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How law firms and their clients are responding to the environmental, social and governance movement
Wall Street M&A powerhouse Wachtell Lipton Rosen & Katz is not known for making senior lateral hires. Last April, however, it made an important exception, bringing on board as a consultant Leo Strine, the former Delaware chief justice and a leading proponent of governance reform.
“As a judge," he said, “I thought the importance of corporations in our society could not be measured by their stock price, and that it was critical to our nation’s well-being that powerful businesses treat their workers and consumers well, support the communities in which they operate, and focus on environmentally responsible, sustainable wealth creation.”
As the environmental, social and governance (ESG) movement gains momentum, forward-thinking law firms have been positioning themselves to provide ESG advice to their clients while also getting their own houses in order.
As consultant Tony Williams wrote in The Global Legal Post, ESG is a ‘massive business opportunity for lawyers' but also a risk, given that ‘increasingly clients, employees, future employees and regulators will expect law firms to be achieving significant change in their approach to ESG issues’.
In this timeline, which will be updated regularly, we track major developments in ESG and the law by highlighting relevant coverage from The Global Legal Post.
The San Francisco giant brings on board ESG specialist Ashley Walter as a partner from Fenwick & West. It believes he will be the first partner in the US with a near-exclusive focus on advising clients on ESG matters.
Ben McQuhae's new firm will be focused entirely on sustainability and innovation. "We will choose the work we do, and do not do, by reference to the UN Sustainable Development Goals (SDGs). We will assess our mandates and measure our impact against the SDGs,” he said.
The leading Singapore firm launches a sustainability practice led by banking and finance practice partner Lee Weilin and supported by a multi-disciplinary team of lawyers across the firm, including specialists in infrastructure, M&A, trade and environmental law.
The beverage giant unveils a series of diversity targets for its US advisers with the threat that their ability to meet them will be a ‘significant factor’ in determining whether they make its first-ever preferred panel of law firms in 18 months' time. Unveiled by general counsel Bradley Gayton, the guidelines stipulate that firms that fail to meet targets for new matters over two quarters will be levied a non-refundable 30% reduction in their fees from then on until they achieve compliance.
The UK Magic Circle firm sets up an ESG taskforce led by senior partner Jeroen Ouwehand to boost its client work in the field as well as its own sustainability efforts. It is made up of 20 members drawn from across the firm and will oversee the work of more than 400 lawyers and senior personnel already tackling aspects of ESG, according to the firm.
HSF unveils a series of regional people forums to improve the ability of employees to help shape the firm's strategy. They are a ‘key initiative’ of a new People & Culture Advisory Board, which was established in June with a mission ‘to reinforce a culture of engagement, ambition and high performance’.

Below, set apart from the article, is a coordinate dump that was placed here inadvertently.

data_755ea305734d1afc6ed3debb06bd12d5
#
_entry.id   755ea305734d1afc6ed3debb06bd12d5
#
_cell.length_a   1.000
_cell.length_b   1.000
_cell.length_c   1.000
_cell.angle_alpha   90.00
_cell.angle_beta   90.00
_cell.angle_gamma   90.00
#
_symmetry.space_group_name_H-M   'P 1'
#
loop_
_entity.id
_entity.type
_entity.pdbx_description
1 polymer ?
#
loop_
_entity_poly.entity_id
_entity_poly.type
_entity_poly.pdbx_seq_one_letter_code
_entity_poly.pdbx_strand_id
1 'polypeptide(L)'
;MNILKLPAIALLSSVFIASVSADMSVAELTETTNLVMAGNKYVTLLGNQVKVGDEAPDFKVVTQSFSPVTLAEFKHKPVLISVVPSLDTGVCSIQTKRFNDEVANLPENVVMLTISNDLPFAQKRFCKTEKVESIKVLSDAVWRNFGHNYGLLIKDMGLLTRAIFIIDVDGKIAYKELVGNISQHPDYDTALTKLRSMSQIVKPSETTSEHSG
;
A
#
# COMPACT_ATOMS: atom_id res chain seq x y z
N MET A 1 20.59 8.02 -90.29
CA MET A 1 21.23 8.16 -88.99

Ford unveils a four-year law academy programme that aims to boost the number of black students entering the law. It kicks off at the Henry Ford Academy high school in Detroit and will be rolled out in 2021 at another district school, the University Preparatory Academy High School, with the aim of it becoming a nationwide programme.
“Our clients are at differing stages of their sustainability journeys and we want to do all we can to help them achieve their ESG goals given our own depth of experience,” says Paris-based adviser to the luxury sector Alyssa Auberger as she takes up her new role.
The leaders of a host of law firms from across the globe back a United Nations statement on co-operation in support of sustainable development goals. They include Baker McKenzie chief executive Milton Cheng, Linklaters senior partner Charlie Jacobs and Justin D’Agostino, Herbert Smith Freehills’ chief executive.
The firm is among several in 2020 to publish diversity and inclusion targets, regarded as a key requirement of any D&I programme. This includes a commitment to meet minority ethnic targets in the UK and the US, aiming for 15% of new partners and 30% of senior associates and business professionals by 2025.
The launch of the Law Firm Antiracism Alliance springs from the pledges to take action by business law firm leaders on behalf of their firms that followed the killing of George Floyd in Minneapolis in May. ‘Lawyers and law firms are uniquely positioned to analyse and advocate to change laws and policies that encourage, perpetuate or allow racial injustice,’ the charter states.
The Model Statute for Proceedings Challenging Government Failure to Act on Climate Change is launched in London by the International Bar Association's (IBA’s) Climate Change Justice and Human Rights Task Force. It provides judges, policy makers and legislatures with a ready-made legal framework to make it easier for citizens to take climate change-related action against their governments in the courts, a process the taskforce says is currently fraught with difficulty.
Hong Kong-based Anna-Marie Slot, who heads up the firm’s high-yield practice, is tasked with helping clients ‘navigate the strategic challenges and opportunities of regional and multi-jurisdictional sustainability issues’. She will work with London-based strategic director Dave Rome to help both the firm and its clients improve sustainability.
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